Author: C.S. Lewis
Illustrator: Pauline Baynes
Publication: Puffin paperback; originally published in 1952
Genre: Children’s fantasy
Setting: NarniaDescription: When Edmund and Lucy Pevensie are forced to spend the summer holidays with their dreaded cousin, Eustace Scrubb, they try to avoid him by hiding out in Lucy’s room and talking about Narnia, the country they have visited twice. Eustace barges in to be annoying, and as they argue over a picture of a ship on the wall they are transported through it to Narnia – or at least to the sea west of Narnia. The children are rescued from the water by their old friend King Caspian, who is sailing to the Eastern Seas in search of seven noblemen banished long ago by the usurper Miraz for their support of Caspian’s father. Caspian welcomes all three aboard the Dawn Treader and they travel east, along with Reepicheep, the valiant mouse warrior, having many adventures: captured by slavers on one island, narrowly missing being enchanted by a lake that turns everything to gold on another and, in my favorite chapter, Lucy is tested when she has to find a spell in a magician’s book. However, the most important episode is when Eustace turns into a dragon and has to face his own shortcomings. The voyage continues to the very end of the world until the quest is fulfilled.My Impression: I suppose that Dawn Treader and The Lion, the Witch and the Wardrobe are my two favorite Narnia books, which accounts for the tattered condition of those two paperbacks. I always liked Lucy best of the Pevensies and I liked Caspian too, although I was surprised to read he was “a golden-headed boy some years older than herself” – I must have retained the image of Ben Barnes who played Caspian in the movie. The voyage itself is exciting and the adventures on the different islands were intriguing, although I find the chapters about Eustace’s redemption painful to read.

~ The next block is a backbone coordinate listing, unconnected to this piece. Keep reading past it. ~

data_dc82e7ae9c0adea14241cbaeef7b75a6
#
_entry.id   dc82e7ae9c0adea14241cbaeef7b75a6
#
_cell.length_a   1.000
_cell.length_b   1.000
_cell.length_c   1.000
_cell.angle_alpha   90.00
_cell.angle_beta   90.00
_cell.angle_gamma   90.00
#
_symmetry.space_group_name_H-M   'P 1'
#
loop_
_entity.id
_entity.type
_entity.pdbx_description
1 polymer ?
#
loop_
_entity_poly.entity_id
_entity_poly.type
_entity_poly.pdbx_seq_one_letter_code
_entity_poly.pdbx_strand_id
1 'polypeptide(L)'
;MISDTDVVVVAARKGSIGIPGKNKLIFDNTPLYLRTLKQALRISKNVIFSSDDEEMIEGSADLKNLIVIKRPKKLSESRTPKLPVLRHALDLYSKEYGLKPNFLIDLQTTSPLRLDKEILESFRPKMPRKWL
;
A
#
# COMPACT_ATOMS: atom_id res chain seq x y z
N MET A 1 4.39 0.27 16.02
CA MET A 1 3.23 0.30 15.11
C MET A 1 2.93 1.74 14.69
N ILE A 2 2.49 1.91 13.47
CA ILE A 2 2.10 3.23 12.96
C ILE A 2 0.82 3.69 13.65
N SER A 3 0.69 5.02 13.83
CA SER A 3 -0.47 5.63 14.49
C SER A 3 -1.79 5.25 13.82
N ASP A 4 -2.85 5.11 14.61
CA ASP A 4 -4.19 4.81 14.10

|Ben Barnes as Caspian, 2008|
Assuming you would like to enter a picture, what subject would you choose or even, if you have one in mind, what specific image would you opt for? There is a Rubens at the Isabella Stewart Gardner Museum in Boston I have always liked of Thomas Howard, Earl of Arundel, in full armor, dated about 1629-30. It captures your attention from across the room and you would want him on your side in a battle.
What do you think is the significance, if any, of this sea voyage towards the rising sun? I learned in CCD, which was the Catholic version of Sunday School in the US, that churches face east because that is the direction Christ is expected to come from when He returns. However, it also seems more hopeful for a quest to head toward the dawn than in any other direction.
Source: Personal copy
Map copyright to HarperCollins; image of Thomas Howard from the Isabella Stewart Gardner Museum.